Lifting is a common risk factor for the development of low back pain (LBP) and for decades it has been believed that lifting with a flexed lumbar spine was the cause.
Thousands of information pamphlets and educational wall posters have been distributed in order to educate warehouse workers, nurses and the general public to avoid lifting with a bent spine. It was a well accepted “fact” that by maintaining a neutral or a lordotic lumbar position, the risk of LBP is reduced during lifting.
There is no doubt that repeated heavy lifting is a risk factor for the development and the exacerbation of LBP, but what is questioned here is if the position of lumbar spine is a relevant factor while lifting.
The straight-back lifting advice has been based on cadaveric studies that found that the lumbar spine was more vulnerable with repeated end range flexion. However, is it not time to question the value of cadaveric studies?
Studies on live humans now show that lifting with either flexed or “straight” lumbar spine result in similar loads on the spine. In other words, compared to neutral spine lifting, lifting with a flexed spine does not seem to increase disc pressure, compression, or shear strain.
“No study that has directly measured the lumbar spine during lifting has found a relationship between LBP and greater lumbar flexion.” – Saraceni et al, 2020
This recent 2020 systematic review with meta-analysis (published in the J Orthop Sports Phys Ther) evaluated whether lumbar spine flexion during lifting was a risk factor for LBP.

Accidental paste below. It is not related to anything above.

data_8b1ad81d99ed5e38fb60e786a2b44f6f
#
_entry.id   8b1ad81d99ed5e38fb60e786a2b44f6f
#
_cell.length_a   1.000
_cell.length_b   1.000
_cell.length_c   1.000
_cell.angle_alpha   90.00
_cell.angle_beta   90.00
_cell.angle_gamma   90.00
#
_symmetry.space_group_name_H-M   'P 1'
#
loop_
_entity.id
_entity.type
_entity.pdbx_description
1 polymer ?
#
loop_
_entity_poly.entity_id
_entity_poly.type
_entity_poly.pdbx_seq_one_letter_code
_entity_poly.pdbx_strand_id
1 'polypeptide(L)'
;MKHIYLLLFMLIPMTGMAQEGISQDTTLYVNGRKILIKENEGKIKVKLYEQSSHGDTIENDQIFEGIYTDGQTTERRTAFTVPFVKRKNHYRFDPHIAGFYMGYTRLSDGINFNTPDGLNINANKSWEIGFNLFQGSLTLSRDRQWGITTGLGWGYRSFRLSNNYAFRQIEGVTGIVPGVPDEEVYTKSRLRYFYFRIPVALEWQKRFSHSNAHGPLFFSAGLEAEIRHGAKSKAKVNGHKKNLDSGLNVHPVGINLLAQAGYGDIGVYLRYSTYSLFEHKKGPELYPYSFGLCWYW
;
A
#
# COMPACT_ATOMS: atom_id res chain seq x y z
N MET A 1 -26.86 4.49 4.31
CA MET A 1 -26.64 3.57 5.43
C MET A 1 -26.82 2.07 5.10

Conclusion: “…greater lumbar spine flexion during lifting was not a risk factor for LBP onset/persistence or a differentiator of people with and without LBP.” – Saraceni et al, 2020
“… people with LBP lifted with 6.0° less lumbar flexion than people without LBP”. – Saraceni et al, 2020
This reduced lumbar flexion may be hypothesized to be related to fear, pain or previous education received from various health care providers.
One may argue, what’s the harm in teaching people to maintain a straight spine and to avoid flexion while lifting? There is in fact great potential harm as fear and catastrophization are the leading risk factors to the development of chronic LBP.
Clinical Relevance: Let’s be humble and accept that for decades we were wrong. What was taught to us about the spine was based on poorly interpreted cadaveric studies. Decades of educating the public and patients on “proper” lifting techniques seem to have had no effect on the prevalence of LBP. The time has come where we MUST consider other far more important factors that contribute to the development and the maintenance of LBP and shift focus away from fixing the exact angle of the spine while lifting. The mark of science is to admit failure and try a different approach.
It’s time to move forward and remove these well-intentioned posters demonstrating “proper lifting”. They may be contributing to patients’ beliefs that the spine is fragile and that the wrong movements or too much bending can easily damage their spine …further perpetuating fear & pain!